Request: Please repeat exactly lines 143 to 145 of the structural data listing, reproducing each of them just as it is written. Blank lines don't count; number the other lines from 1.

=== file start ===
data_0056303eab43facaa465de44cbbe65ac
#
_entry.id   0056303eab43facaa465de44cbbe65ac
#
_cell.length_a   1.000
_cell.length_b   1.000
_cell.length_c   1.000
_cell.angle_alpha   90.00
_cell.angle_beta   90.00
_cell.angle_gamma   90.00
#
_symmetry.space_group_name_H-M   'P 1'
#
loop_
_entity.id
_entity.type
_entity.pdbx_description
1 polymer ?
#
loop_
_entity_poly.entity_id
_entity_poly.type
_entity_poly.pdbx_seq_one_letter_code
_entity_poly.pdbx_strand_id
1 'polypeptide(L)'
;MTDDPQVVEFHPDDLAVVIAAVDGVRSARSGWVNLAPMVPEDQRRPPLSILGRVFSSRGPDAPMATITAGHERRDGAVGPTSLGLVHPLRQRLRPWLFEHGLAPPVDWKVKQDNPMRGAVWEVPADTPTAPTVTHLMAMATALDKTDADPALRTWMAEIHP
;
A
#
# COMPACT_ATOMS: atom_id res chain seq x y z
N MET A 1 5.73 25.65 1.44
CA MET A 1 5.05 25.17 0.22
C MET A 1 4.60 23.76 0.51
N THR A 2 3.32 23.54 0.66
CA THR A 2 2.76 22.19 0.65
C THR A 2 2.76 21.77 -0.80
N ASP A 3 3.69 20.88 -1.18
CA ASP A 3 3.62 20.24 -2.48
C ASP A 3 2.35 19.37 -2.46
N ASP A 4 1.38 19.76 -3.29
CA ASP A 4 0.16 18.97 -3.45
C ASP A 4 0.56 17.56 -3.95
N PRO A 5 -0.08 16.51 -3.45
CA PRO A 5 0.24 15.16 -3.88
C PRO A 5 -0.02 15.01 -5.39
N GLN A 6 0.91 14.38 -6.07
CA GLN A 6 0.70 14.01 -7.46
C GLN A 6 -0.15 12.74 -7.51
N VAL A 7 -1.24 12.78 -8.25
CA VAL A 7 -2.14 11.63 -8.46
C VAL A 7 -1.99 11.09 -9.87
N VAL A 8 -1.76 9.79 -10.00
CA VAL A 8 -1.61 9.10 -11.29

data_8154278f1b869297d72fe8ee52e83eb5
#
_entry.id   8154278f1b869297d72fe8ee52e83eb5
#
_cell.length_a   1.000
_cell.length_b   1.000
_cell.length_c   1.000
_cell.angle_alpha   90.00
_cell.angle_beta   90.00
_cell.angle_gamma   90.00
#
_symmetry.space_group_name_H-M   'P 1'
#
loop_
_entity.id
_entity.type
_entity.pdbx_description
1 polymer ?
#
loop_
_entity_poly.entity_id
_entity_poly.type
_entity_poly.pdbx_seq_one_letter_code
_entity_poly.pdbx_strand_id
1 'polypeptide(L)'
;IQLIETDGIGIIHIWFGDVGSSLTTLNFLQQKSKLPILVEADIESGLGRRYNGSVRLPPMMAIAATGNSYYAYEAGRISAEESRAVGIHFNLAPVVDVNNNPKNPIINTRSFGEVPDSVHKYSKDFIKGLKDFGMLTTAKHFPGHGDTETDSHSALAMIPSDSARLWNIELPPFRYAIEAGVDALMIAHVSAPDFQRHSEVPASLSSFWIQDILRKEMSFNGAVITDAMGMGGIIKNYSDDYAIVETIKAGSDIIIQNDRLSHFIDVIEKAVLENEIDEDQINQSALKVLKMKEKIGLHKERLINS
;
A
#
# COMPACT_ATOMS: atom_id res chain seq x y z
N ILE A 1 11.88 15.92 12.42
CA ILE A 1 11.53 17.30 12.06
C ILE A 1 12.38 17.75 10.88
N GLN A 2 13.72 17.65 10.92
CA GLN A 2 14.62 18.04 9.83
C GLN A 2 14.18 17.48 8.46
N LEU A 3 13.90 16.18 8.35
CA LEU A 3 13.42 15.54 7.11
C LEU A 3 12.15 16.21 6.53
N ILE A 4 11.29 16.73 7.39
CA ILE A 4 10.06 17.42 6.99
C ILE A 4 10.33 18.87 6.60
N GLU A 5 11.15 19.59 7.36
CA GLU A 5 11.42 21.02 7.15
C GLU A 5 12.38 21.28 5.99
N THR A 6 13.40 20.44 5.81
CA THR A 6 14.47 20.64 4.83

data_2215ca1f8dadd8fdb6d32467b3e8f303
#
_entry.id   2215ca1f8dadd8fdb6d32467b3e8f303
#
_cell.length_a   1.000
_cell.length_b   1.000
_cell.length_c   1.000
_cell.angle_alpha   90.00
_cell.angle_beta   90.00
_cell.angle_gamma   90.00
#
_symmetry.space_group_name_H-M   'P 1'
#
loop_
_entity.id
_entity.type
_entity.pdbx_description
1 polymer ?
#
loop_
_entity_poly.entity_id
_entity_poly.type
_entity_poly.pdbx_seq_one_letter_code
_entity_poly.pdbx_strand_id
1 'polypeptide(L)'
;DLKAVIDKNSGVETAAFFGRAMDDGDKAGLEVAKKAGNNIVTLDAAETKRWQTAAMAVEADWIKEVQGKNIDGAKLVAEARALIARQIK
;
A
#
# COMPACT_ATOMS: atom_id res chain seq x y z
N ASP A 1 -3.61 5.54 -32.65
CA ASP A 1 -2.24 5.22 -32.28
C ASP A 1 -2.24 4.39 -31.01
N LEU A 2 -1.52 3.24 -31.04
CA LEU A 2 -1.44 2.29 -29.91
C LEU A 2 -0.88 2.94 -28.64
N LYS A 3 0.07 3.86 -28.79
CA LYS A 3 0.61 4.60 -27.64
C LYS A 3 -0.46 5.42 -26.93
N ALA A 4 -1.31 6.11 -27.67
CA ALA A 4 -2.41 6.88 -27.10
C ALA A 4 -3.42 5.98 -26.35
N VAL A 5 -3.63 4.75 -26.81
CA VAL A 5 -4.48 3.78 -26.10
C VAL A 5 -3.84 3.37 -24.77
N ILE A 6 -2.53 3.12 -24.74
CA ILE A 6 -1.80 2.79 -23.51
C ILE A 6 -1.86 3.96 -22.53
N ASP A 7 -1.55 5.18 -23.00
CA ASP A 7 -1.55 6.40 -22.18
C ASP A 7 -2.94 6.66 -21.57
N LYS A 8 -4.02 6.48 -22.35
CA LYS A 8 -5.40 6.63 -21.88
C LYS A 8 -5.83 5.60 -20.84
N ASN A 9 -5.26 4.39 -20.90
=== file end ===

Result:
N VAL A 5 -3.63 4.75 -26.81
CA VAL A 5 -4.48 3.78 -26.10
C VAL A 5 -3.84 3.37 -24.77